1. Nice tale Col and good to see a bit of seasonal justice! Top stuff.

  2. Good to see you back, with some suitably vengeful slashing. Excellent.

  3. Ho-ho-holy shit, Batman!

    Someone ought to do something about security in that courtoom.

    My favorite part, though the entire story was great, was the tag, with Tim still the undefeated prosecuting champion.

    Beautiful stuff, Col.

  4. Ah yes, the priorities of lawyers. Nice one, Col.

  5. Very cool tale. The many characters were nicely managed, and Tim had a great strong voice.

  6. Nice one Col. Retribution at Christmas. Vincent Mitchell may want to meet "Witness A".

    All the very best buddy, and have a great, drunken, chilled out time.

    David, Lisa, Imogen & Melissa.

  7. Al,
    Cheers n all the best, mate.

    Even the 'noisy' one's go quiet sometimes. Doesn't mean I'm not beavering away though! Thanks.

    Chris G,
    Nice comments - thanks. That was my favourite bit, too!

    You got it in one, mate! Take it you've dealt with 'em as well?

    Chris A,
    Yeah, when writing it just flowed so I didn't consciously realize there were so many people involved, but glad you felt it worked.

    Cheers, bud - I intend to!

    All your feedback means a helluva lot to me.
    God bless you all this Christmas.


  8. I am so happy I wasn't in that courtroom. You surprised us. Good one even if it is Chrtmas.

    Jeanette Cheezum

  9. Another terrific story, Col. Merry Christmas.

  10. Witness or witless? See what I did then? top yarn! Ho ho ho!

  11. Jeanette, Anna n Paul,
    Cheers for the comments.

    Chris Grant got me thinking on the security aspects (or lack of 'em). Good point. It made me wonder if my hastily written tale was fundamentally flawed...?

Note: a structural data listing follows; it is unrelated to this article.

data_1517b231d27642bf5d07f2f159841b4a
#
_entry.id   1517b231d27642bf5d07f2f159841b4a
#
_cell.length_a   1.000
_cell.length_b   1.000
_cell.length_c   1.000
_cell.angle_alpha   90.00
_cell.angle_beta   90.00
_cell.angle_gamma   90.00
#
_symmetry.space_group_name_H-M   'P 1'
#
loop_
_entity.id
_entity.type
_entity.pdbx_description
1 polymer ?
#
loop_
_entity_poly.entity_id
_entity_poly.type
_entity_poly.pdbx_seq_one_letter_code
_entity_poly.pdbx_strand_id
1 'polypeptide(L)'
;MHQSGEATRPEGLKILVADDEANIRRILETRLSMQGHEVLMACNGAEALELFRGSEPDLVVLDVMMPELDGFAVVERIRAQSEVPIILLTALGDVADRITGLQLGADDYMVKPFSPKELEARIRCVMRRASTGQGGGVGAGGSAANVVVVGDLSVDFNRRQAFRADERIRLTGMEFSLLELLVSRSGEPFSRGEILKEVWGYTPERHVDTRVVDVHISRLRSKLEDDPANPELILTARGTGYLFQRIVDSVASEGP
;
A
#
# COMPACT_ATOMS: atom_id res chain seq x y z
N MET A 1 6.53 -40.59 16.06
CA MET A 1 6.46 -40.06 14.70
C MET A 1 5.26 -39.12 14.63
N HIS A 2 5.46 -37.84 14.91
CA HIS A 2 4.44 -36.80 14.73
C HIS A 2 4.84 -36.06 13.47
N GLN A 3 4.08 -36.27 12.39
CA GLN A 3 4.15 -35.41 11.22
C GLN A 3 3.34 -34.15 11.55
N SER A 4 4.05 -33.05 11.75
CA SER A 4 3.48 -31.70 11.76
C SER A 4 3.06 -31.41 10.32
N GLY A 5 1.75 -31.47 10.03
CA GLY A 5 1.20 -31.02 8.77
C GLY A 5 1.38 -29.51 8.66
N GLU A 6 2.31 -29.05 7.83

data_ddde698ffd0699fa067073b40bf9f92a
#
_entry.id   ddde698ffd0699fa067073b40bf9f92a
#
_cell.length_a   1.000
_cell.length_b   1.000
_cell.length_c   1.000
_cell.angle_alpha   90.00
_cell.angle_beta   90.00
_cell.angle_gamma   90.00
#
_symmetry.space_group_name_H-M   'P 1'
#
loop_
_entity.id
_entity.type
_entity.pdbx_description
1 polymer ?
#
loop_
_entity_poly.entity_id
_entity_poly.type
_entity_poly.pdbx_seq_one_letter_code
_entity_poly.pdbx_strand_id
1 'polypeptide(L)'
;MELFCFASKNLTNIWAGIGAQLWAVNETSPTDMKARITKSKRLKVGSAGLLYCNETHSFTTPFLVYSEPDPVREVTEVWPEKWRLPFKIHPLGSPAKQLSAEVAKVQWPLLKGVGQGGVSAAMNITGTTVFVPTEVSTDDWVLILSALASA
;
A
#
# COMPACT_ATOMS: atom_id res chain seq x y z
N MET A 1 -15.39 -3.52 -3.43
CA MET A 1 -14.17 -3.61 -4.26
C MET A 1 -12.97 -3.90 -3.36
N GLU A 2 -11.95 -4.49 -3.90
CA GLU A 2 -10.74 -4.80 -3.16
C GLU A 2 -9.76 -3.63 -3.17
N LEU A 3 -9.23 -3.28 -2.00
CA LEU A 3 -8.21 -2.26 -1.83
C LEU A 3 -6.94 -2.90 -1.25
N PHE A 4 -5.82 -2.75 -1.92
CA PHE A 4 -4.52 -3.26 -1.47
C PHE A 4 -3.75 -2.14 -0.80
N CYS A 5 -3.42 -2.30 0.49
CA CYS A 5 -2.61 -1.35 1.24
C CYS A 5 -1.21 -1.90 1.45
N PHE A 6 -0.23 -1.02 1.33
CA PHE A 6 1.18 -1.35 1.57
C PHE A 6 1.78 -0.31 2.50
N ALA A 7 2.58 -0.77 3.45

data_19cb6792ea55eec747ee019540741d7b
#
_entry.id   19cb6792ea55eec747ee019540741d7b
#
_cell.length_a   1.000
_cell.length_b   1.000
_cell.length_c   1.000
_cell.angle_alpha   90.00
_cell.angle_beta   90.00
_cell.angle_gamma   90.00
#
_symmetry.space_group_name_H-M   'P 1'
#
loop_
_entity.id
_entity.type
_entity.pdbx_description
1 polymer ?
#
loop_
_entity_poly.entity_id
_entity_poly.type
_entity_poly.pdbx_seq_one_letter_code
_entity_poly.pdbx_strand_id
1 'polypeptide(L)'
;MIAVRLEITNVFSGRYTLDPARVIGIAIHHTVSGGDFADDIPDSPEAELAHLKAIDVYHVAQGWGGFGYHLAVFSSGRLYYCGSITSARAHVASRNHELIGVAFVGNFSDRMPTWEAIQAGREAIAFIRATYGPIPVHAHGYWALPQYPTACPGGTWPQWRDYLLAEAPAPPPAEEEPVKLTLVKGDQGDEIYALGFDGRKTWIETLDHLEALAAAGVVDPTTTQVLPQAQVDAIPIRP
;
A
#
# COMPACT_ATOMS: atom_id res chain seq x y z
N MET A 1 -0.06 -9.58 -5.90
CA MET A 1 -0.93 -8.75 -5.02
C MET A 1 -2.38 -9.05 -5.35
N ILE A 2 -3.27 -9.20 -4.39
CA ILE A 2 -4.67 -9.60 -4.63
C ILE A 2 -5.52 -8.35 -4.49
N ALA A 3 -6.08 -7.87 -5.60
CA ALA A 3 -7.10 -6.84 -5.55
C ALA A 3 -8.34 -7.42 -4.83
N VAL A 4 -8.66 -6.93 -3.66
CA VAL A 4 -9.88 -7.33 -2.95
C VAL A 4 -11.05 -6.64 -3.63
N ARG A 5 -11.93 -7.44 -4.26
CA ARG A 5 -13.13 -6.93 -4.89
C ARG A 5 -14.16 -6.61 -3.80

I'll address it with a couple of pointers. Maybe the kitchen knife was stolen from the court cafe...
    In the UK cops/security in court rarely have guns... unless it's a high profile case...
    You could argue five gang members up for murder is... but would the hypothetical armed cops search a witness/victim who they were expecting in the court...? Nah...
    There, I've convinced myself the above is possible!!!
    Cheers for getting me thinking though, Chris.

  12. Col,

    My comment was just an off-handed comment, not intended to point out any perceived flaw, because I don't think that there were any flaws in this story.

    But what I love is that you took the comment and examined the story anyway. Took a step back and looked at a story you'd already finished without hesitation. And that you thought over the possibility that you might have gotten it wrong and walked yourself through all of the reasons David could have done what he did.

    That not only shows the reason why I think you're a top writer but also why you are one of the top editors around.

  13. Chris,
    I'm blushing. Coming from the editor of the powerhouse that is ATON, that means a helluva lot, bud. Thanks.

    Ps. Being one's own biggest critic has to be the way forward.